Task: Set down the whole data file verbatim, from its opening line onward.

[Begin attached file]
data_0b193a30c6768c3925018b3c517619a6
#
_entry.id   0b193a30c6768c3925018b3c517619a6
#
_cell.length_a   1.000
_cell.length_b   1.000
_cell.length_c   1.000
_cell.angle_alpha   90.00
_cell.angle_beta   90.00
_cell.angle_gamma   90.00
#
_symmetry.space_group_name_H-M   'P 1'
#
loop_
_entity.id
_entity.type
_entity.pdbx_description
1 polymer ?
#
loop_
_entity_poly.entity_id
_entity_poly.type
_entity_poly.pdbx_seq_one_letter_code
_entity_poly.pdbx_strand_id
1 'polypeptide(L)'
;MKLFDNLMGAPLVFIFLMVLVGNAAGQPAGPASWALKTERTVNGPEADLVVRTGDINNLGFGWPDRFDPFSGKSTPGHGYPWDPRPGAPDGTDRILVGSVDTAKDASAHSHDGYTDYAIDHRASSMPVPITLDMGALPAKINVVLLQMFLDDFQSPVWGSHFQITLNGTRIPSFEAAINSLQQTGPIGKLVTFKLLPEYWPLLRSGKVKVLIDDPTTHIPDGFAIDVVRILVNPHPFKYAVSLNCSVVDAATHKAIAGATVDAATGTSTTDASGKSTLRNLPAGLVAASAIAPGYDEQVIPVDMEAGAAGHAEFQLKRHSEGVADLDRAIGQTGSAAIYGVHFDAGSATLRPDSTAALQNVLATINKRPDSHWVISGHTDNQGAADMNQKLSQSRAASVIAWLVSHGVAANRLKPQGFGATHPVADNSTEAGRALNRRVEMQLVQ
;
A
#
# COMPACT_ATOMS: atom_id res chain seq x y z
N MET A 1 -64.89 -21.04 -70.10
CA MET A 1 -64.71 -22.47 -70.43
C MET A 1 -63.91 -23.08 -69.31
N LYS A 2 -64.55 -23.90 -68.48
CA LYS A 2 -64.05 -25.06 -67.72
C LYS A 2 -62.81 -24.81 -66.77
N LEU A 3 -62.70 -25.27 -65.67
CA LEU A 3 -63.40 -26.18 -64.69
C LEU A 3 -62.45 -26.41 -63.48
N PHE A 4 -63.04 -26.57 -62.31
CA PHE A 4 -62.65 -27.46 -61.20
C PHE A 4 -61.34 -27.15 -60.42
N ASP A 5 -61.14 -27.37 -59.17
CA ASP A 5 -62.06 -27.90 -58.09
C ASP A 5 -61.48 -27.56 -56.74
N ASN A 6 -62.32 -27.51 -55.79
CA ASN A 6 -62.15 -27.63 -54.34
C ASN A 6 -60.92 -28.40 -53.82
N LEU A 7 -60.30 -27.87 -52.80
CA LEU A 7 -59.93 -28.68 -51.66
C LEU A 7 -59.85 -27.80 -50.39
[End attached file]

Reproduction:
data_0b193a30c6768c3925018b3c517619a6
#
_entry.id   0b193a30c6768c3925018b3c517619a6
#
_cell.length_a   1.000
_cell.length_b   1.000
_cell.length_c   1.000
_cell.angle_alpha   90.00
_cell.angle_beta   90.00
_cell.angle_gamma   90.00
#
_symmetry.space_group_name_H-M   'P 1'
#
loop_
_entity.id
_entity.type
_entity.pdbx_description
1 polymer ?
#
loop_
_entity_poly.entity_id
_entity_poly.type
_entity_poly.pdbx_seq_one_letter_code
_entity_poly.pdbx_strand_id
1 'polypeptide(L)'
;MKLFDNLMGAPLVFIFLMVLVGNAAGQPAGPASWALKTERTVNGPEADLVVRTGDINNLGFGWPDRFDPFSGKSTPGHGYPWDPRPGAPDGTDRILVGSVDTAKDASAHSHDGYTDYAIDHRASSMPVPITLDMGALPAKINVVLLQMFLDDFQSPVWGSHFQITLNGTRIPSFEAAINSLQQTGPIGKLVTFKLLPEYWPLLRSGKVKVLIDDPTTHIPDGFAIDVVRILVNPHPFKYAVSLNCSVVDAATHKAIAGATVDAATGTSTTDASGKSTLRNLPAGLVAASAIAPGYDEQVIPVDMEAGAAGHAEFQLKRHSEGVADLDRAIGQTGSAAIYGVHFDAGSATLRPDSTAALQNVLATINKRPDSHWVISGHTDNQGAADMNQKLSQSRAASVIAWLVSHGVAANRLKPQGFGATHPVADNSTEAGRALNRRVEMQLVQ
;
A
#
# COMPACT_ATOMS: atom_id res chain seq x y z
N MET A 1 -64.89 -21.04 -70.10
CA MET A 1 -64.71 -22.47 -70.43
C MET A 1 -63.91 -23.08 -69.31
N LYS A 2 -64.55 -23.90 -68.48
CA LYS A 2 -64.05 -25.06 -67.72
C LYS A 2 -62.81 -24.81 -66.77
N LEU A 3 -62.70 -25.27 -65.67
CA LEU A 3 -63.40 -26.18 -64.69
C LEU A 3 -62.45 -26.41 -63.48
N PHE A 4 -63.04 -26.57 -62.31
CA PHE A 4 -62.65 -27.46 -61.20
C PHE A 4 -61.34 -27.15 -60.42
N ASP A 5 -61.14 -27.37 -59.17
CA ASP A 5 -62.06 -27.90 -58.09
C ASP A 5 -61.48 -27.56 -56.74
N ASN A 6 -62.32 -27.51 -55.79
CA ASN A 6 -62.15 -27.63 -54.34
C ASN A 6 -60.92 -28.40 -53.82
N LEU A 7 -60.30 -27.87 -52.80
CA LEU A 7 -59.93 -28.68 -51.66
C LEU A 7 -59.85 -27.80 -50.39